Since we’re all reviewing a grotesque 2020, I’m adding my 2 cents. For the second year in a row, I’ve logged how many and which books I’ve read. On review, 2020 began with Grit.
Grit: The Power of Passion and Perseverance claims the secret to outstanding achievement is not talent, but a passionate persistence. Author Angela Duckworth is a university professor, Ted Talk speaker and MacArthur Fellow. I listened to her book at the gym, throwing rushed dinners together, walking to work. A bunch of things we used to do a lifetime ago. And I carried the book’s message with me in a January of enthusiasm that in 2020 I’d rise victorious.
Her argument was a revelation of who would smash grueling military school and why the shining prodigals didn’t always. In a nutshell, daily efforts would lead to long-term success in a chosen field, AKA symbolising the grittiest among us.
It makes sense. If you make a pancake 1000 times, I’d expect the 1000th to outshine the 1st. But there was another nugget of wisdom that deserves appraisal. A slice of advice I couldn’t anticipate would ring so true in 2020.
Duckworth says that 2-3 hours of deliberate work/ study on your goal daily was the highest formula for success. Then she wrote that you should be taking naps you’re working that hard. Naps earmark your levels of grit.
2020 the year of Pain and Grit
2020 was at once Umbridge from Harry Potter’s torture quill, but also a piece of grit at the bottom of your laced up boot.
Umbridge’s quill featured in Harry Potter 5, The Order of the Phoenix. To the dismay of whoever uses the quill, in this case Mr Potter, the ink will be drawn from the blood of the back of the writer’s hand. 2020: a constant poking of painful hurdles that made us feel ever more delicate each time Covid-19 reopened painful scar tissue. Like using an Umbridge torture quill for a year.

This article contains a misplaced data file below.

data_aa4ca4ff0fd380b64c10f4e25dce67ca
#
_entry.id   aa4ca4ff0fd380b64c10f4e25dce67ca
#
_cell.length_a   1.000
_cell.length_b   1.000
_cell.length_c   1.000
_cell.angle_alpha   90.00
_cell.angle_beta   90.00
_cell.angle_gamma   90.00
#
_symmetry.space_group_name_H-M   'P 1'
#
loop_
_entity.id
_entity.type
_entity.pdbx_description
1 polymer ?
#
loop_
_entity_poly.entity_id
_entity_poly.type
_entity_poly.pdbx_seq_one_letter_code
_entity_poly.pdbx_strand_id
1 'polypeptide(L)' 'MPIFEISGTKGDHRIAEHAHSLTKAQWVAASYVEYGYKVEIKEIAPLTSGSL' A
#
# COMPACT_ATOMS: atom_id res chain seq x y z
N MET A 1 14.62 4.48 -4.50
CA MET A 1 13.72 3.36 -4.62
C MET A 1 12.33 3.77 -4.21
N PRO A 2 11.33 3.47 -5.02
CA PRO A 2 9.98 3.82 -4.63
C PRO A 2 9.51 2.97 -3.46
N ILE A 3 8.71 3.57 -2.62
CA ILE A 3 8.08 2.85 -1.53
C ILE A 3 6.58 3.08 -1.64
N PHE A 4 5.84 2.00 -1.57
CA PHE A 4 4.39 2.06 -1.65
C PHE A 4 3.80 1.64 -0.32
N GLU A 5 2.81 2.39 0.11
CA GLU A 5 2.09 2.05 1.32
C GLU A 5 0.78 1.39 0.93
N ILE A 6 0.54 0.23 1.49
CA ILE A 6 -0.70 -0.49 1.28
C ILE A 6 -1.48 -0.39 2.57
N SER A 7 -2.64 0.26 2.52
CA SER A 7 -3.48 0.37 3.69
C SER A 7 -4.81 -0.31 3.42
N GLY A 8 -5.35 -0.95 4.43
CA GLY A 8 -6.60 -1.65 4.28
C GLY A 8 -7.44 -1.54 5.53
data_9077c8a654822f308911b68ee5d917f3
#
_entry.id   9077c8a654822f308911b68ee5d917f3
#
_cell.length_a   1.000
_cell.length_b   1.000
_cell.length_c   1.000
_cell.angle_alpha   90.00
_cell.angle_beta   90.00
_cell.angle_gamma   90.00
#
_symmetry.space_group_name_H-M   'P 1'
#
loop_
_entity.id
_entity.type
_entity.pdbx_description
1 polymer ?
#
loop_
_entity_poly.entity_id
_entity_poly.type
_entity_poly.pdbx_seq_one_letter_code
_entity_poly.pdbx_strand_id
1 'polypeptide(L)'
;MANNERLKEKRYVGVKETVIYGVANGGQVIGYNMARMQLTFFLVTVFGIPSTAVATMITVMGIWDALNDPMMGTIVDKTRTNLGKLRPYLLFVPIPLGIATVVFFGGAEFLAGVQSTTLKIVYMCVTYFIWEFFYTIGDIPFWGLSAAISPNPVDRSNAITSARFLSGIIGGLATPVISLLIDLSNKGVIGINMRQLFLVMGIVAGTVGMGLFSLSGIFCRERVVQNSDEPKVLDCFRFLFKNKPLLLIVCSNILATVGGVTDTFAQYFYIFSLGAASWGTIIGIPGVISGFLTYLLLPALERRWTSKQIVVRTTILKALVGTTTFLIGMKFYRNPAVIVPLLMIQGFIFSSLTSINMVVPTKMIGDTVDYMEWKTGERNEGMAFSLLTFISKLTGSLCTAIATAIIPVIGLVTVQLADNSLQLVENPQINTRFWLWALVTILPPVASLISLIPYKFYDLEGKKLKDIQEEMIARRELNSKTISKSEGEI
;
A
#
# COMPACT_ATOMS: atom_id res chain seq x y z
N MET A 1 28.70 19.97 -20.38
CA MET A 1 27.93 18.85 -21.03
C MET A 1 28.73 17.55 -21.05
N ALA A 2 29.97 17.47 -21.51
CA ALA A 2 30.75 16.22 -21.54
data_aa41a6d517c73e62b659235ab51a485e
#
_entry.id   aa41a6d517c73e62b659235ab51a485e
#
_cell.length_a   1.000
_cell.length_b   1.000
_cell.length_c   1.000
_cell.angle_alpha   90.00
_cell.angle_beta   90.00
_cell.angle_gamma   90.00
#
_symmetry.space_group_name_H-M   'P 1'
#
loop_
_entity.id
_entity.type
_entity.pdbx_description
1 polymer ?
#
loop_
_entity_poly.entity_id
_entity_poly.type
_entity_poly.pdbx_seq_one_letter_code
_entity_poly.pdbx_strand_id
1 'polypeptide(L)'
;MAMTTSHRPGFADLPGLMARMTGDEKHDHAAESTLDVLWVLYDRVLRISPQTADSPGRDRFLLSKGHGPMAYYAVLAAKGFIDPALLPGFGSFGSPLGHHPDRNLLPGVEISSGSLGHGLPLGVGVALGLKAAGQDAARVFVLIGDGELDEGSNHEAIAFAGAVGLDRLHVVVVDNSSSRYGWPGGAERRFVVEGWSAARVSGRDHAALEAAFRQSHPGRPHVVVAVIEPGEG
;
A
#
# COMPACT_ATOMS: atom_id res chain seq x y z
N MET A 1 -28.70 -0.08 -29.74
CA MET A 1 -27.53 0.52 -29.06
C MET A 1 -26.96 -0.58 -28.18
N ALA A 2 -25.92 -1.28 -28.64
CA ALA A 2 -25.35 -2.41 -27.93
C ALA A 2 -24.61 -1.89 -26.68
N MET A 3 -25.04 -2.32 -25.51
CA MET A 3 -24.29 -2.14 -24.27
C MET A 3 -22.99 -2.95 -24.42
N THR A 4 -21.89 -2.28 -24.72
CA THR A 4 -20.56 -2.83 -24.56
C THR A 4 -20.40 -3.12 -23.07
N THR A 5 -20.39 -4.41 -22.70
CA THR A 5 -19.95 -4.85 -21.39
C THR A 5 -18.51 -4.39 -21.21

The grit is that stone buried in your shoe. Too little to bother unraveling the shoe, but a annoyance that constantly digs painful dents into your soles. That piece of grit made us grow calluses to dim our pain.
Both quill and grit made us who we are in 2021.
For me, 2020 was a year of naps. It was curling up on the sofa in the afternoon, where a home office meant it wasn’t taboo (ps I was 50% furloughed). If your grit looks a little like mine, naps in the afternoon, you’re doing enough. If your torture quill is still etched painfully on your life, you’re going to heal.
I’ll close this week with a quote to usher in 2021, with a nod to the grit that got us through 2020.
“Courage doesn’t always roar. Sometimes it’s the quiet voice at the end of the day saying, I will try again tomorrow,” Mary Ann Radmacher.
If I had been the editor of Grit, I would have splashed this quote in font size 1 million on page 1 and called it a day.